Editor’s Note: This article is based upon Ardent Partners’ recent report, The CPO and CIO’s New Approach to Evaluating Enterprise Technology (sponsored by Coupa). Click to download (registration required).
Historically, most Chief Information Officers (CIOs) and Chief Procurement Officers (CPOs) have led their respective organizations independently of one another and focused their resources and efforts accordingly. They also tended to evaluate enterprise software solutions differently, reflecting their unique perspectives, and in some cases, their own departmental goals and objectives. In the past these approaches were warranted. But today, selecting enterprise software requires a different, more collaborative and results-focused approach driven by the significant changes the enterprise software industry has experienced over the last decade.
Technological Innovations Driving Business Changes
Major business trends, like agility, innovation, and speed, have facilitated a shift in how leading CIOs, CPOs, and line-of-business constituents approach technology selection and integration. This transition has several facets. For starters, enterprise software, particularly cloud-based solutions, have become easier to deploy and use; and they have become more cost effective. Thus, line-of-business leaders have become more empowered in the discussion. Taken together, IT has generally become smaller, ceded power to the line-of-business, and become more collaborative. For its part, procurement has also evolved, the role of the CPO has emerged, and the procurement’s influence has grown significantly. Today, progressive CPOs know that the goal is to influence enterprise spend, not frustrate stakeholder initiatives or stifle progress with heavy-handed mandates.
In the new millennium, IT solutions have become more robust and easily integrated with IT infrastructures and legacy platforms. In particular, cloud technologies and solution suites have come into greater use with a majority (54.6%) of CPOs adopting hosted, software-as-a-solution (SaaS) deployment models in recent years (see Figure 1). In a cloud-based business environment, technology integration times and costs can be significantly reduced, and their impact on IT can be much lower than traditional integrations. With cloud-based solutions, IT no longer has to maintain, secure, store, upgrade, or troubleshoot these solutions for the enterprise – all of these duties are essentially outsourced to the cloud solution provider. Users may want to consult IT throughout the integration and service contracts for best practices. But cloud-based solutions offer all stakeholders a faster “time to value” with shorter deployments times and faster adoptions. IT can expend fewer resources and focus on driving compliance and offering best practices – areas where they can be value drivers.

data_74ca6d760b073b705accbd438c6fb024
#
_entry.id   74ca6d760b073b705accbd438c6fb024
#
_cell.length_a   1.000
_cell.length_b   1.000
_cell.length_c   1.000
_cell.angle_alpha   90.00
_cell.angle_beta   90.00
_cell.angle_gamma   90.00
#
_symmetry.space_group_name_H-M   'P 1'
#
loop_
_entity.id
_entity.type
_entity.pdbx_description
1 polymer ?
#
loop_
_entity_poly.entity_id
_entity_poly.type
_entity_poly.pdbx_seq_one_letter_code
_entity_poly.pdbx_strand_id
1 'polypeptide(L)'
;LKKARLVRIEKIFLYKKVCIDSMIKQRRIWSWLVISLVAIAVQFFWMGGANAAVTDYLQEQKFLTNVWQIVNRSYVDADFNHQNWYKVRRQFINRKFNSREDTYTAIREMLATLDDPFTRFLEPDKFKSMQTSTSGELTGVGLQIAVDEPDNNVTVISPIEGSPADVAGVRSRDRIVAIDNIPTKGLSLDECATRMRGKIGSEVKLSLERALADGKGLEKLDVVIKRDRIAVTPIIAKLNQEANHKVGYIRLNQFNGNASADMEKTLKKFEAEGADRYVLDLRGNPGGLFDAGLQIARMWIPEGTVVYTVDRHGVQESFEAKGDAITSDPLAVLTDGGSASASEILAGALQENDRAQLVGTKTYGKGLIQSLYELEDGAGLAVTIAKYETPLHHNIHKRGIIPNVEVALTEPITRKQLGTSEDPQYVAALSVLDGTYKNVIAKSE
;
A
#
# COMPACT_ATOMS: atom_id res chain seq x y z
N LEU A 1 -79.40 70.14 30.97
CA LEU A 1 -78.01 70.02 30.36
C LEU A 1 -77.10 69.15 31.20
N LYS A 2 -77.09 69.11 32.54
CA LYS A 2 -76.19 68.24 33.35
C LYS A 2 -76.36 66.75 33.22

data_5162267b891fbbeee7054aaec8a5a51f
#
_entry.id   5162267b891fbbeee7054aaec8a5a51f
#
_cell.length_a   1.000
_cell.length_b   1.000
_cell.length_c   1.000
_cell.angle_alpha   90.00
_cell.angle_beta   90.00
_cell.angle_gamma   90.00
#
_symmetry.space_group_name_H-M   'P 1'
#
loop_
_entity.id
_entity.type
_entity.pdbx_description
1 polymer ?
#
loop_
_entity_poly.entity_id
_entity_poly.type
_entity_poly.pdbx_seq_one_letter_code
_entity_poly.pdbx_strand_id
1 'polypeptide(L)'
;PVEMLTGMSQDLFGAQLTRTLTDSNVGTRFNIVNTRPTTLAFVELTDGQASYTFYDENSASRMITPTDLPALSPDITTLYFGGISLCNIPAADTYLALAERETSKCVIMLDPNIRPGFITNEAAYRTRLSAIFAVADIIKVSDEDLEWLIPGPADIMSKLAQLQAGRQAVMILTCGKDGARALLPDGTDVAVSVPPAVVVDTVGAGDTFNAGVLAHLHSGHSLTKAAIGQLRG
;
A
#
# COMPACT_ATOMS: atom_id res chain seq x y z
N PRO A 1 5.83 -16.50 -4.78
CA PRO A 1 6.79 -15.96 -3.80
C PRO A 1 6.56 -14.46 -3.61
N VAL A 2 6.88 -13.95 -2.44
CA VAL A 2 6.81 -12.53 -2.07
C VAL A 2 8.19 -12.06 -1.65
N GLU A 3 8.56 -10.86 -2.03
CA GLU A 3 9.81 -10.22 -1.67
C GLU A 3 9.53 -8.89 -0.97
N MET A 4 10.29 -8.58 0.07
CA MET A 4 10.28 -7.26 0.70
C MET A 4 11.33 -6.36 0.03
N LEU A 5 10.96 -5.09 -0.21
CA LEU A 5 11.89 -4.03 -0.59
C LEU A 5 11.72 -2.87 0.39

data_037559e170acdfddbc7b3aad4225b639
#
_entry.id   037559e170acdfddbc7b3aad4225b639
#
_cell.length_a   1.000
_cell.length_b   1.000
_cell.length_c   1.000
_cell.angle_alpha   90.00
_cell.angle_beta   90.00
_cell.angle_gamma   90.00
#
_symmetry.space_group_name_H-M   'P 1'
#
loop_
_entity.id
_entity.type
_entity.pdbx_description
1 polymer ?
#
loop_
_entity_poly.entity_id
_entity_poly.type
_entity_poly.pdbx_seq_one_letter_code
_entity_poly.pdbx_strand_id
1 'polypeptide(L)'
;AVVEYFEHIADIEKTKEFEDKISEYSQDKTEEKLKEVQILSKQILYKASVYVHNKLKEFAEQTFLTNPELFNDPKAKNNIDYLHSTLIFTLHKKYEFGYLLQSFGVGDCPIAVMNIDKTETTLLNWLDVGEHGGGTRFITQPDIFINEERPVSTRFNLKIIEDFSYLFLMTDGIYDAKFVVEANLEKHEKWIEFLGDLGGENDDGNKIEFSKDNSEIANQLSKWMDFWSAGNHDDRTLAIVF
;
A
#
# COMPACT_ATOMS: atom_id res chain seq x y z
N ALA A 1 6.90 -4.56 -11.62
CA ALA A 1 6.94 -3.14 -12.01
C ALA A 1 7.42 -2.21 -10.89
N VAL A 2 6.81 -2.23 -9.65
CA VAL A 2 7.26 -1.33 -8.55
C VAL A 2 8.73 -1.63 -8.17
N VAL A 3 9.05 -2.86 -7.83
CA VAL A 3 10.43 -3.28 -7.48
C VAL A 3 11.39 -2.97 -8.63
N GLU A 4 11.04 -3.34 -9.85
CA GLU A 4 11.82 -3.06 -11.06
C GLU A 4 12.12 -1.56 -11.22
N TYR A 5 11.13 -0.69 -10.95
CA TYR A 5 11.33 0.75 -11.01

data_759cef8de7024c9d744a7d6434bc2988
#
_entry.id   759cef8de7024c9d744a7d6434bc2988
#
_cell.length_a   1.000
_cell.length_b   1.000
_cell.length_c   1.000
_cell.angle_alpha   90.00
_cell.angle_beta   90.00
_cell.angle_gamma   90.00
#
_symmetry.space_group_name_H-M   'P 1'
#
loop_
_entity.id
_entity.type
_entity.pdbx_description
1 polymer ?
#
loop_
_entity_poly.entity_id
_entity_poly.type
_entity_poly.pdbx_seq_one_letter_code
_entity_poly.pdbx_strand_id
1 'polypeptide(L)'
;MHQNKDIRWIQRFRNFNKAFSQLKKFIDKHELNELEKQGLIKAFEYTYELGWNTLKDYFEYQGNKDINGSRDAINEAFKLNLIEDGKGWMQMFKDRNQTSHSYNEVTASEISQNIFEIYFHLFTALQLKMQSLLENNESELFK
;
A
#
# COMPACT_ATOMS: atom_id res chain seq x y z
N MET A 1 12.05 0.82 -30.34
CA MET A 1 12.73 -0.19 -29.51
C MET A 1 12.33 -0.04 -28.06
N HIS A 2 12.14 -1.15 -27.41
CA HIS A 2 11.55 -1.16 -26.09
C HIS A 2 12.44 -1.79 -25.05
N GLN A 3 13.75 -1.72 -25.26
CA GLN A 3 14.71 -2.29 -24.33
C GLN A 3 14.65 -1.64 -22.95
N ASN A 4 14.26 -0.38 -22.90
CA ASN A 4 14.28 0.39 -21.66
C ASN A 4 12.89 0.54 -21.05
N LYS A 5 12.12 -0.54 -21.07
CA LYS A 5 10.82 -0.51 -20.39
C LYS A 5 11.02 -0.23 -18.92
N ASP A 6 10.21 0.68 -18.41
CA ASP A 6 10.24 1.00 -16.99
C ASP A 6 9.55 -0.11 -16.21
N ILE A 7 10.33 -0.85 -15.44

Figure 1: Top Technology Automation Strategies
Meanwhile, suite-based platforms, adopted by 40.3% of enterprises, offer organizations end-to-end solutions that can create symbiotic relationships among the applications. They provide users with single sign-on capability and common interfaces and user experiences for disparate applications – like signing into one’s Google account and having access to all of their Google applications, like Gmail, G-Chat, Drive, YouTube, and so on. Users can also automate and link dissimilar processes, and enable users to pull outcomes (e.g., data, analysis, intelligence, etc.) from one application into the next to create a process value chain. Solution suites usually “speak” common programming languages and can link applications and processes. And they can be implemented across the enterprise, providing modularity to meet the unique needs of each business unit while also providing uniformity of delivery, interfacing, and programming. Selecting a solution suite that is the best value for the enterprise can allow IT to allocate fewer resources to manage disparate vendors and solutions and reallocate them to other, more strategic matters.
There is still a market for best of breed solutions, an approach taken by roughly 25% of the market, particularly in new and emerging areas. However, thousands of respondents to a decade’s worth of Ardent Partners research shows that the clear trend is towards suites, which reflects the transformation of enterprise technology seen over the past decade.
Technologies have evolved in recent years to the point where they have imparted meaningful and lasting changes upon the way that enterprise leaders, like the CIO and CPO, evaluate and leverage them. Today’s business solutions have flown well beyond the old way of conducting B2B relationships, and are opening up new opportunities for the CIO and the CPO to drive new and meaningful value within their departments and across the organization.
Want to learn more? Download The CPO and CIO’s New Approach to Evaluating Enterprise Technology (sponsored by Coupa)!